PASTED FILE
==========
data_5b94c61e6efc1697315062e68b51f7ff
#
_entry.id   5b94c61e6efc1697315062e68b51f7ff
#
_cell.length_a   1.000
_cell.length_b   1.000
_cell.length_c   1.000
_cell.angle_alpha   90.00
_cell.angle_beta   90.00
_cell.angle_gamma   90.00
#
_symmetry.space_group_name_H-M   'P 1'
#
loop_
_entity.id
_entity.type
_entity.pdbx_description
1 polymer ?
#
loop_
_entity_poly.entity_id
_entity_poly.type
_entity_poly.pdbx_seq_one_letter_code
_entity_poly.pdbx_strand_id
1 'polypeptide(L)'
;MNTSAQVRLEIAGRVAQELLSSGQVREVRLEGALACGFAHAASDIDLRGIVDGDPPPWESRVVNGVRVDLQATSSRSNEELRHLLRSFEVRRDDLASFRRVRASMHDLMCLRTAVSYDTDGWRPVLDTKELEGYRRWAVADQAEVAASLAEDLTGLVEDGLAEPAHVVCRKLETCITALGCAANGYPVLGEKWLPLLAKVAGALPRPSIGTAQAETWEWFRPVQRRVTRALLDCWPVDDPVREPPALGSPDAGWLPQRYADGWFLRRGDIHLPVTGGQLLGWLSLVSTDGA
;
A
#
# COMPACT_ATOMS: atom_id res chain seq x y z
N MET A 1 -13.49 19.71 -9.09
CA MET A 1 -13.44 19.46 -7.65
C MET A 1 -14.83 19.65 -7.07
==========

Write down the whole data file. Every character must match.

data_5b94c61e6efc1697315062e68b51f7ff
#
_entry.id   5b94c61e6efc1697315062e68b51f7ff
#
_cell.length_a   1.000
_cell.length_b   1.000
_cell.length_c   1.000
_cell.angle_alpha   90.00
_cell.angle_beta   90.00
_cell.angle_gamma   90.00
#
_symmetry.space_group_name_H-M   'P 1'
#
loop_
_entity.id
_entity.type
_entity.pdbx_description
1 polymer ?
#
loop_
_entity_poly.entity_id
_entity_poly.type
_entity_poly.pdbx_seq_one_letter_code
_entity_poly.pdbx_strand_id
1 'polypeptide(L)'
;MNTSAQVRLEIAGRVAQELLSSGQVREVRLEGALACGFAHAASDIDLRGIVDGDPPPWESRVVNGVRVDLQATSSRSNEELRHLLRSFEVRRDDLASFRRVRASMHDLMCLRTAVSYDTDGWRPVLDTKELEGYRRWAVADQAEVAASLAEDLTGLVEDGLAEPAHVVCRKLETCITALGCAANGYPVLGEKWLPLLAKVAGALPRPSIGTAQAETWEWFRPVQRRVTRALLDCWPVDDPVREPPALGSPDAGWLPQRYADGWFLRRGDIHLPVTGGQLLGWLSLVSTDGA
;
A
#
# COMPACT_ATOMS: atom_id res chain seq x y z
N MET A 1 -13.49 19.71 -9.09
CA MET A 1 -13.44 19.46 -7.65
C MET A 1 -14.83 19.65 -7.07